I remember the astonishing diversity of life in a drop of lake water I first viewed under a microscope sixty years ago. Now we use cryogenic electron microscopes, DNA sequencers, protein splicers, and supercomputers to create computer simulations of life down to viruses. In Yinbin, China, two exceedingly bright bioinformatics researchers have created a 3-D virtual model of COVID–19 and have been testing virtual medications against it. In the process, they identified a binding site on human red blood cells for a COVID-19, which changes red cell architecture and function. The genome for COVID-19 was published January 20, 2020. The Yinbin model was posted 60 days later.
Ten years ago, such a model would take years.
During the same period, Critical Care physicians at Beth Israel – Deaconess Medical Center noted that patients’ intravenous lines were clotting frequently and quickly. They obtained emergency regulatory approvals to administer blood thinners to COVID-19 patients about the same time the Yinbin model was published, demonstrating abnormal red cell function.
Critical care doctors in New York noticed that they had patients who could walk and talk with phenomenally low oxygens. They stuck with using noninvasive techniques to raise oxygen far longer than previously. A fair proportion of patients weathered their COVID-19 storm without ventilator use. The Yinbin model had also indicated that when COVID-19 attacked a red blood cell, it altered its ability to carry oxygen.
This is science on the march. Knowledge and intuition shared without boundaries. It’s not a step-by-step process; it is hundreds of researchers and physicians, simultaneously contributing pieces to a puzzle that will clarify the functions of COVID-19 so we can stop the pandemic carnage.
The Yinbin model is also used to screen drug candidates. It can scan millions of possible binding sites per second to see if there is a three-dimensional fit between drug and coronavirus. Both hydroxychloroquine and favipiravir (Avgen), a Japanese antiviral like Tamiflu, show an affinity to the red cell where the coronavirus protein attaches, and could competitively block that attachment. There are ten more drugs under consideration which await clinical evaluation for conclusions.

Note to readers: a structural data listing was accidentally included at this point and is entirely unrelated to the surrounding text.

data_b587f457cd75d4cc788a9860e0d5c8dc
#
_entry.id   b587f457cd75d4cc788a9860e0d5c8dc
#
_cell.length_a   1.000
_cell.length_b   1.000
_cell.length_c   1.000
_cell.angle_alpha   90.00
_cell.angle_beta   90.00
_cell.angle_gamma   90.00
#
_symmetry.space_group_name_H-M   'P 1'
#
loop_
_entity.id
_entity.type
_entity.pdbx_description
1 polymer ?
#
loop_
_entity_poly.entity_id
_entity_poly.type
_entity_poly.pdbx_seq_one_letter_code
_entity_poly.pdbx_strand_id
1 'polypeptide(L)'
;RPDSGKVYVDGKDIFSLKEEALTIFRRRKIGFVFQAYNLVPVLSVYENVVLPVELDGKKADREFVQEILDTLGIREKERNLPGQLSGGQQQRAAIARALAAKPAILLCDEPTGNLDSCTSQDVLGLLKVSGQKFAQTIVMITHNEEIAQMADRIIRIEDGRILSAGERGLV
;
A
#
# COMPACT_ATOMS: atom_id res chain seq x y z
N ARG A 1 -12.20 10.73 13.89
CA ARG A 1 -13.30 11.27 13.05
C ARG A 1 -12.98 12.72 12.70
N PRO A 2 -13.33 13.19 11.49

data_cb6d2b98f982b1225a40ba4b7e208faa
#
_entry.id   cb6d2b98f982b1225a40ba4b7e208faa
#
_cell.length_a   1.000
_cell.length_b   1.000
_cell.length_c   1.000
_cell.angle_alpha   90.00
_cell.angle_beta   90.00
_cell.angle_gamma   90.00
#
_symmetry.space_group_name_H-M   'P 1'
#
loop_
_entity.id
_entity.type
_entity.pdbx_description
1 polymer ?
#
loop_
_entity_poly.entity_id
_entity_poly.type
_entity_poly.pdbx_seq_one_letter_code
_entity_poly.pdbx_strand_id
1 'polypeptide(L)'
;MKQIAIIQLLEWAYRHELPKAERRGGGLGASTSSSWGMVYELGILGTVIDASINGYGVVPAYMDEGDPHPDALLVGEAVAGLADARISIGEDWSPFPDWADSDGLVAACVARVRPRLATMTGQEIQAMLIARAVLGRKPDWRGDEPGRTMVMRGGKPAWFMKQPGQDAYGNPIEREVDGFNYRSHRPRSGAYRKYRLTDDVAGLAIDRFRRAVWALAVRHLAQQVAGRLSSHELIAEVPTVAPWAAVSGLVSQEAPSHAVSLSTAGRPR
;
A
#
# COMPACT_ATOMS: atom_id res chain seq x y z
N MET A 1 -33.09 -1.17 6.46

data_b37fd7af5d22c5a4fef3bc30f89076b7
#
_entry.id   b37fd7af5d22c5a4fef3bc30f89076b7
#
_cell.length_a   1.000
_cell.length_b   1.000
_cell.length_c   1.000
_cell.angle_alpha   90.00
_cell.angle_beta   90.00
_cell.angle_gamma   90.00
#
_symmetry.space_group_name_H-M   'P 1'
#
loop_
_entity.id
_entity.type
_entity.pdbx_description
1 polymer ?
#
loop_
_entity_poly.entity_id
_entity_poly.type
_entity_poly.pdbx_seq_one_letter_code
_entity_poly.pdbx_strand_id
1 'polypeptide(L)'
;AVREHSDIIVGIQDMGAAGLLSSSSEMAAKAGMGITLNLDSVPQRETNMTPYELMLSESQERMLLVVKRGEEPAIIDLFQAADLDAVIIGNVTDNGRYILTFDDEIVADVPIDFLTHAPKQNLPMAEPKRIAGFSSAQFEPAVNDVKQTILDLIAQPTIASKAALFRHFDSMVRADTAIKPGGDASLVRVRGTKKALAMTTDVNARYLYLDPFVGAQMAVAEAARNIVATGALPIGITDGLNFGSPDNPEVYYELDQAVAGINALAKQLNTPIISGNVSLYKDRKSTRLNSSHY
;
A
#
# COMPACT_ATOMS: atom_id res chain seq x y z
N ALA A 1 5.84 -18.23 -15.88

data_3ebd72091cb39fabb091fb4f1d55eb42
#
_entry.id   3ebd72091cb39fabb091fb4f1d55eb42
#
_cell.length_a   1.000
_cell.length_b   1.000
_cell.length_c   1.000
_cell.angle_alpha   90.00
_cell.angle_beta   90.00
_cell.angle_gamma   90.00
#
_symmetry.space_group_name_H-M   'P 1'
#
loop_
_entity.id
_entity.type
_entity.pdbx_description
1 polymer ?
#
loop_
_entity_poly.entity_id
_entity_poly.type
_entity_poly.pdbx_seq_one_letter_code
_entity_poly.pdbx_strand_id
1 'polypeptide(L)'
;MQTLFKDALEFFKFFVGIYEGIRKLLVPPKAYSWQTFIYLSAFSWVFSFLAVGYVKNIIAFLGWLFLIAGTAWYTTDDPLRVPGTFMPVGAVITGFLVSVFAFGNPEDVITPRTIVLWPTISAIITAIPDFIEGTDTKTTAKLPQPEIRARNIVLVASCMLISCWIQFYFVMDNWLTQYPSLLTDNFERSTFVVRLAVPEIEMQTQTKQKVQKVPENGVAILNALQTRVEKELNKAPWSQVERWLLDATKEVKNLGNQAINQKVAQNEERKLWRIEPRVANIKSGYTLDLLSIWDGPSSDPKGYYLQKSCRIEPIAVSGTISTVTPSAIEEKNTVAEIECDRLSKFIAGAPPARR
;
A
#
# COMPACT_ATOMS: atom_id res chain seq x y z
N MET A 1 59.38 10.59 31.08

“Trace Together” – Contact Tracing at Light Speed
In the 1918 Spanish Flu pandemic, New York had had the best management of US cities. It had lower death rates than Philadelphia and San Francisco. It did not have a second wave like St. Louis. New York had a massive public health infrastructure because it was the point of entry of major immigrant communities. New York had the personnel to perform contact tracing and quarantine. Singapore has distributed a contact tracing cellphone app (Trace Together). It uses Bluetooth to log every nearby (6ft) phone you’ve been close to for over 30 minutes. If one is diagnosed with COVID-19, their contacts are notified to report for testing. Google and Apple have announced a joint task force to create a similar app for United States cellphones. If this process is successful, contact tracing and quarantine can cripple this pandemic.
A Vaccine Can Defeat COVID-19
The logical target for a vaccine is to block the protein that attaches COVID-19 to our respiratory cells. Those red “spikes” (above) bind to the ACE protein on our respiratory cells. Without a cell to supply an environment, the virus cannot spread. Jason McLellan, associate professor at UT Austin, and his colleague had spent many years studying other coronaviruses, including SARS-CoV and MERS-CoV. They had already developed methods for analyzing coronavirus spike proteins that could turn them into candidates for vaccines. “We knew exactly what mutations to put into this, because we’ve already shown these mutations work for other coronaviruses,” said McLellan.
Two weeks after receiving a genome sequence of the virus from Chinese researchers, his team designed and produced samples of their stabilized spike protein. It took approximately 12 more days to reconstruct the 3D atomic scale map of the spike protein, which you can see above (credit to UT) and submit a manuscript. The small area of green at the top of the map is the attachment spike.
We are developing over 200 treatments and vaccines. University of Pittsburgh, with knowledge of the spike protein composition, has manufactured a skin patch permeated with spike protein, which stimulates manufacture of antibodies against the virus. The patch would have far fewer side effects than a classic vaccine injection and easier to distribute. It would also have a level of specificity greater than almost all previous vaccines.
The US Military, in conjunction with a partnership of the major pharmaceutical vaccine firms, is testing a vaccine which manufacture antibodies against the virus (as opposed to stimulating the patient’s body to do the job). The stimulus lasts eight weeks. This would be a cross between treatment and vaccination if the antibody is long-lived.
In 1952, Jonas Salk grew poliovirus into African green monkeys, and then took the virus and killed it with formaldehyde. He then tested in two groups of school children; he also took hypodermics home, boiled them on the kitchen stove, and injected his wife, his children, and himself. In 1954. When asked to which drug companies (or the March of Dimes) he would grant the patent, he replied that “one could not patent the sun,” and gave the patent to the world. This is the level of commitment of the scientists, the clinicians, the healthcare workers, and first responders in this fight.
Illustrations: courtesy NIH
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